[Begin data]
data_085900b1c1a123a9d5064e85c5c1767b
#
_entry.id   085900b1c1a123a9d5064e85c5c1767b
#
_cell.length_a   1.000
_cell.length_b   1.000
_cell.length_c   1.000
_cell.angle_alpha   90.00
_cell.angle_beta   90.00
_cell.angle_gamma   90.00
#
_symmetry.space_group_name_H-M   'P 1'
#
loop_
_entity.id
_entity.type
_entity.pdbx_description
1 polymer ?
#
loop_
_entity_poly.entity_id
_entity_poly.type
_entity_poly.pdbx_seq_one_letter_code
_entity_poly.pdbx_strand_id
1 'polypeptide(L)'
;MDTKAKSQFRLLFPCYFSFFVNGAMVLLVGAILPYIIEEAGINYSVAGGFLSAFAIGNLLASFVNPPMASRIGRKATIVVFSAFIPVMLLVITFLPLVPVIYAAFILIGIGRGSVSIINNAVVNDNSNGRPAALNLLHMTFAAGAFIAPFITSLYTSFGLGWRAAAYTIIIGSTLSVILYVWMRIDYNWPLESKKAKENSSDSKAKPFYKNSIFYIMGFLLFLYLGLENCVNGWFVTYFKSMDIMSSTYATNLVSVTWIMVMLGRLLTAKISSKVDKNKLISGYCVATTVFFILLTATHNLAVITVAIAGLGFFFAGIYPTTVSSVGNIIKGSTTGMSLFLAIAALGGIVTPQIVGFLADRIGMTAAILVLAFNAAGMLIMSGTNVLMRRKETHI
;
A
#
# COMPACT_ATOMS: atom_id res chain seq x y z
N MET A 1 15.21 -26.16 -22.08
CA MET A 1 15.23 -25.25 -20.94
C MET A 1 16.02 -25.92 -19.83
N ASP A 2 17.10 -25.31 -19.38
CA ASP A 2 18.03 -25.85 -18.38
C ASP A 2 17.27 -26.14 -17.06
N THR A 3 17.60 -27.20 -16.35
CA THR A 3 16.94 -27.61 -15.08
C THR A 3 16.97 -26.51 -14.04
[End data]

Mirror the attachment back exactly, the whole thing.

data_085900b1c1a123a9d5064e85c5c1767b
#
_entry.id   085900b1c1a123a9d5064e85c5c1767b
#
_cell.length_a   1.000
_cell.length_b   1.000
_cell.length_c   1.000
_cell.angle_alpha   90.00
_cell.angle_beta   90.00
_cell.angle_gamma   90.00
#
_symmetry.space_group_name_H-M   'P 1'
#
loop_
_entity.id
_entity.type
_entity.pdbx_description
1 polymer ?
#
loop_
_entity_poly.entity_id
_entity_poly.type
_entity_poly.pdbx_seq_one_letter_code
_entity_poly.pdbx_strand_id
1 'polypeptide(L)'
;MDTKAKSQFRLLFPCYFSFFVNGAMVLLVGAILPYIIEEAGINYSVAGGFLSAFAIGNLLASFVNPPMASRIGRKATIVVFSAFIPVMLLVITFLPLVPVIYAAFILIGIGRGSVSIINNAVVNDNSNGRPAALNLLHMTFAAGAFIAPFITSLYTSFGLGWRAAAYTIIIGSTLSVILYVWMRIDYNWPLESKKAKENSSDSKAKPFYKNSIFYIMGFLLFLYLGLENCVNGWFVTYFKSMDIMSSTYATNLVSVTWIMVMLGRLLTAKISSKVDKNKLISGYCVATTVFFILLTATHNLAVITVAIAGLGFFFAGIYPTTVSSVGNIIKGSTTGMSLFLAIAALGGIVTPQIVGFLADRIGMTAAILVLAFNAAGMLIMSGTNVLMRRKETHI
;
A
#
# COMPACT_ATOMS: atom_id res chain seq x y z
N MET A 1 15.21 -26.16 -22.08
CA MET A 1 15.23 -25.25 -20.94
C MET A 1 16.02 -25.92 -19.83
N ASP A 2 17.10 -25.31 -19.38
CA ASP A 2 18.03 -25.85 -18.38
C ASP A 2 17.27 -26.14 -17.06
N THR A 3 17.60 -27.20 -16.35
CA THR A 3 16.94 -27.61 -15.08
C THR A 3 16.97 -26.51 -14.04